New York Supreme Court Will Hear Case on Starbucks' Tip Jars
When you leave your leftover change in your Starbucks' tip jar, do you ever think about who gets that last quarter? Now, the New York Supreme Court is set to take on a case that will determine who exactly gets their share of the tip jar at Starbucks and elsewhere.
The Associated Press reports that the Court of Appeals, which is reviewing two separate cases, is asking the state Supreme Court to weigh in on a tricky question: should assistant managers and shift supervisors be allowed to take their share from the tip jar? As of now, Starbucks doesn't allow assistant managers to take tips because they are full-time, salaried employees with opportunities for performance-based bonuses. Shift supervisors, the in-between employees, are allowed to take tips. But the lawyers representing assistant managers argue that they spend the most time serving customers and deserve tips.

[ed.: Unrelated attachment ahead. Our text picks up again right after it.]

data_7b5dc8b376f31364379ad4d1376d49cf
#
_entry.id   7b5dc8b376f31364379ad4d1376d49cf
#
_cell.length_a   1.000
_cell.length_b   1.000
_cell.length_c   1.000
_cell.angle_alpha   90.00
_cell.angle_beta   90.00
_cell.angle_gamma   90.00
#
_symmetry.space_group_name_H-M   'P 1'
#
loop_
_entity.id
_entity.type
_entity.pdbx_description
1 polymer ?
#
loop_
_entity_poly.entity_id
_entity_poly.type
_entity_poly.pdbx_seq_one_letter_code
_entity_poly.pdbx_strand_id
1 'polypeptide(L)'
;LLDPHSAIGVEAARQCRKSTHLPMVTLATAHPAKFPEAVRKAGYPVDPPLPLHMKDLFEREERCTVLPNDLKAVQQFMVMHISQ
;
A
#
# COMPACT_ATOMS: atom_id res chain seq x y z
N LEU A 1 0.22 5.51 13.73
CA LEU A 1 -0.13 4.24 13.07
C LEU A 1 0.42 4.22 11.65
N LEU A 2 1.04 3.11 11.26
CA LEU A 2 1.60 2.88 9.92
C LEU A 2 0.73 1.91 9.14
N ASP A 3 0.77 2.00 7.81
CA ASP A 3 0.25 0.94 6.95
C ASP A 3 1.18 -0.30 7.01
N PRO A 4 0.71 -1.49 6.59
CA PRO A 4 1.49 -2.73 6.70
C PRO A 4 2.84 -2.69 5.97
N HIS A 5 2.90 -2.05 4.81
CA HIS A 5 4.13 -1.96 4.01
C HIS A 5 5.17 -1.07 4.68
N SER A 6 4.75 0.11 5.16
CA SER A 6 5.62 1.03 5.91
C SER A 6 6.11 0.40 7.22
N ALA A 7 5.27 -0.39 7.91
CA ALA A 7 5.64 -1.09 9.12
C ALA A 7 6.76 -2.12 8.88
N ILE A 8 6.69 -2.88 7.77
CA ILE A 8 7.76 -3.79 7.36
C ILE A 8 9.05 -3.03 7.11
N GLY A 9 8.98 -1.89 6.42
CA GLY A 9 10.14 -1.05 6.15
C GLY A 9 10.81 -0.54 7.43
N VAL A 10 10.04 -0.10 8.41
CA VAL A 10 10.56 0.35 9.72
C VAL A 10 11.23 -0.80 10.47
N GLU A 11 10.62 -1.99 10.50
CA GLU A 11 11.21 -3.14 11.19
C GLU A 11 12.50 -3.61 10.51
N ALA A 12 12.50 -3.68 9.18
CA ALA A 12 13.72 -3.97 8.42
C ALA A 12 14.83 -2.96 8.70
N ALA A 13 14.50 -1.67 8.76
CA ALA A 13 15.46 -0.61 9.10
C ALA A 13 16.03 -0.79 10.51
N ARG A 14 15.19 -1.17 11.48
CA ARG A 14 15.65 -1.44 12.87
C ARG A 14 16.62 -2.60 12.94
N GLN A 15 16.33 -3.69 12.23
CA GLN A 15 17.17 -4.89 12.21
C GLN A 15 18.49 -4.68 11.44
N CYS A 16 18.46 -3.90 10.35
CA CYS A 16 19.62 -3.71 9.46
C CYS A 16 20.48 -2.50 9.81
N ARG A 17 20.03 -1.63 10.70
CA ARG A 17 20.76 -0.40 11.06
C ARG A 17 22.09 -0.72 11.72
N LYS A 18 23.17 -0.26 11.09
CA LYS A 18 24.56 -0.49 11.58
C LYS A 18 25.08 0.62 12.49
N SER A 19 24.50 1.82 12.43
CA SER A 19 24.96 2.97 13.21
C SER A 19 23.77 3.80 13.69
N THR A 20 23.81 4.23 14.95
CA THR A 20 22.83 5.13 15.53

But the issue most key to the decision is New York's definition of "company agents," employees that are forbidden to take from the tip jar by law. Therefore, the decision by the New York Supreme Court is expected to have far-reaching effects on New York's quarter-million hospitality workers statewide.